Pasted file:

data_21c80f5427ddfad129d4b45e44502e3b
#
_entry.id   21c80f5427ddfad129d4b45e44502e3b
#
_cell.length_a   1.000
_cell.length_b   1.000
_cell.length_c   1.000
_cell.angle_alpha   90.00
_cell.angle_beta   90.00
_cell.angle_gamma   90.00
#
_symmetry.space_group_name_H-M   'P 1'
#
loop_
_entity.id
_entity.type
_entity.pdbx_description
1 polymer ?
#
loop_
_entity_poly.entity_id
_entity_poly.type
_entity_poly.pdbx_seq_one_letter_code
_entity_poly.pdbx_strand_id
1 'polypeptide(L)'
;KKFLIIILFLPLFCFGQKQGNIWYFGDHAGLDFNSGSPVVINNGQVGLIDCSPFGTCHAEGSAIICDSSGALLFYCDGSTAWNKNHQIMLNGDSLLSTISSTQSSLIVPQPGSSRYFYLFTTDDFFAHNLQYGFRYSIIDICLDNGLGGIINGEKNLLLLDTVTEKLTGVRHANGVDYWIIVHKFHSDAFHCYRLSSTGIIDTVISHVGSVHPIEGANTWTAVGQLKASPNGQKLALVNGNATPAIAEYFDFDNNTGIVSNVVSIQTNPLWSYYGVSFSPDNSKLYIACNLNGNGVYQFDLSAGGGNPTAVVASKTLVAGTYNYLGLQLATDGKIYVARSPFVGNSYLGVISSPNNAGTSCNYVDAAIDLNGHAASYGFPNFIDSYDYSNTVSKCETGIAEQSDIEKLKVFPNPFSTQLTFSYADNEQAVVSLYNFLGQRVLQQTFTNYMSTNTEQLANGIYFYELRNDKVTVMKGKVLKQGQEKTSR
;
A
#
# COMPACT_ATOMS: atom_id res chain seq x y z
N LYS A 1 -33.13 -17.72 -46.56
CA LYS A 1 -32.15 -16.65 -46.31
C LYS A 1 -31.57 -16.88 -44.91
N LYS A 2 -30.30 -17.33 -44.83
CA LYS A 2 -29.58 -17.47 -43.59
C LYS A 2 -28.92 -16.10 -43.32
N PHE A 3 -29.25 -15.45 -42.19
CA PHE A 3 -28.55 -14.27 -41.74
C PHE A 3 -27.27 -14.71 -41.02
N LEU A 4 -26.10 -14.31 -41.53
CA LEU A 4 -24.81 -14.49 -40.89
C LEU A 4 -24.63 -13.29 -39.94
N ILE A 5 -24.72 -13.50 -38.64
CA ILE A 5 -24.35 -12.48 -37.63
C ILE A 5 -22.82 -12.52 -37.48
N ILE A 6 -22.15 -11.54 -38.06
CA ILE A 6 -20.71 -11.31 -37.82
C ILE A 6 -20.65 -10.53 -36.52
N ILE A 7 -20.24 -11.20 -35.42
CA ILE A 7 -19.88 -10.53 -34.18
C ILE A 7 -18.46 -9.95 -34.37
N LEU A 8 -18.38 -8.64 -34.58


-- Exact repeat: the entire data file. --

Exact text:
data_21c80f5427ddfad129d4b45e44502e3b
#
_entry.id   21c80f5427ddfad129d4b45e44502e3b
#
_cell.length_a   1.000
_cell.length_b   1.000
_cell.length_c   1.000
_cell.angle_alpha   90.00
_cell.angle_beta   90.00
_cell.angle_gamma   90.00
#
_symmetry.space_group_name_H-M   'P 1'
#
loop_
_entity.id
_entity.type
_entity.pdbx_description
1 polymer ?
#
loop_
_entity_poly.entity_id
_entity_poly.type
_entity_poly.pdbx_seq_one_letter_code
_entity_poly.pdbx_strand_id
1 'polypeptide(L)'
;KKFLIIILFLPLFCFGQKQGNIWYFGDHAGLDFNSGSPVVINNGQVGLIDCSPFGTCHAEGSAIICDSSGALLFYCDGSTAWNKNHQIMLNGDSLLSTISSTQSSLIVPQPGSSRYFYLFTTDDFFAHNLQYGFRYSIIDICLDNGLGGIINGEKNLLLLDTVTEKLTGVRHANGVDYWIIVHKFHSDAFHCYRLSSTGIIDTVISHVGSVHPIEGANTWTAVGQLKASPNGQKLALVNGNATPAIAEYFDFDNNTGIVSNVVSIQTNPLWSYYGVSFSPDNSKLYIACNLNGNGVYQFDLSAGGGNPTAVVASKTLVAGTYNYLGLQLATDGKIYVARSPFVGNSYLGVISSPNNAGTSCNYVDAAIDLNGHAASYGFPNFIDSYDYSNTVSKCETGIAEQSDIEKLKVFPNPFSTQLTFSYADNEQAVVSLYNFLGQRVLQQTFTNYMSTNTEQLANGIYFYELRNDKVTVMKGKVLKQGQEKTSR
;
A
#
# COMPACT_ATOMS: atom_id res chain seq x y z
N LYS A 1 -33.13 -17.72 -46.56
CA LYS A 1 -32.15 -16.65 -46.31
C LYS A 1 -31.57 -16.88 -44.91
N LYS A 2 -30.30 -17.33 -44.83
CA LYS A 2 -29.58 -17.47 -43.59
C LYS A 2 -28.92 -16.10 -43.32
N PHE A 3 -29.25 -15.45 -42.19
CA PHE A 3 -28.55 -14.27 -41.74
C PHE A 3 -27.27 -14.71 -41.02
N LEU A 4 -26.10 -14.31 -41.53
CA LEU A 4 -24.81 -14.49 -40.89
C LEU A 4 -24.63 -13.29 -39.94
N ILE A 5 -24.72 -13.50 -38.64
CA ILE A 5 -24.35 -12.48 -37.63
C ILE A 5 -22.82 -12.52 -37.48
N ILE A 6 -22.15 -11.54 -38.06
CA ILE A 6 -20.71 -11.31 -37.82
C ILE A 6 -20.65 -10.53 -36.52
N ILE A 7 -20.24 -11.20 -35.42
CA ILE A 7 -19.88 -10.53 -34.18
C ILE A 7 -18.46 -9.95 -34.37
N LEU A 8 -18.38 -8.64 -34.58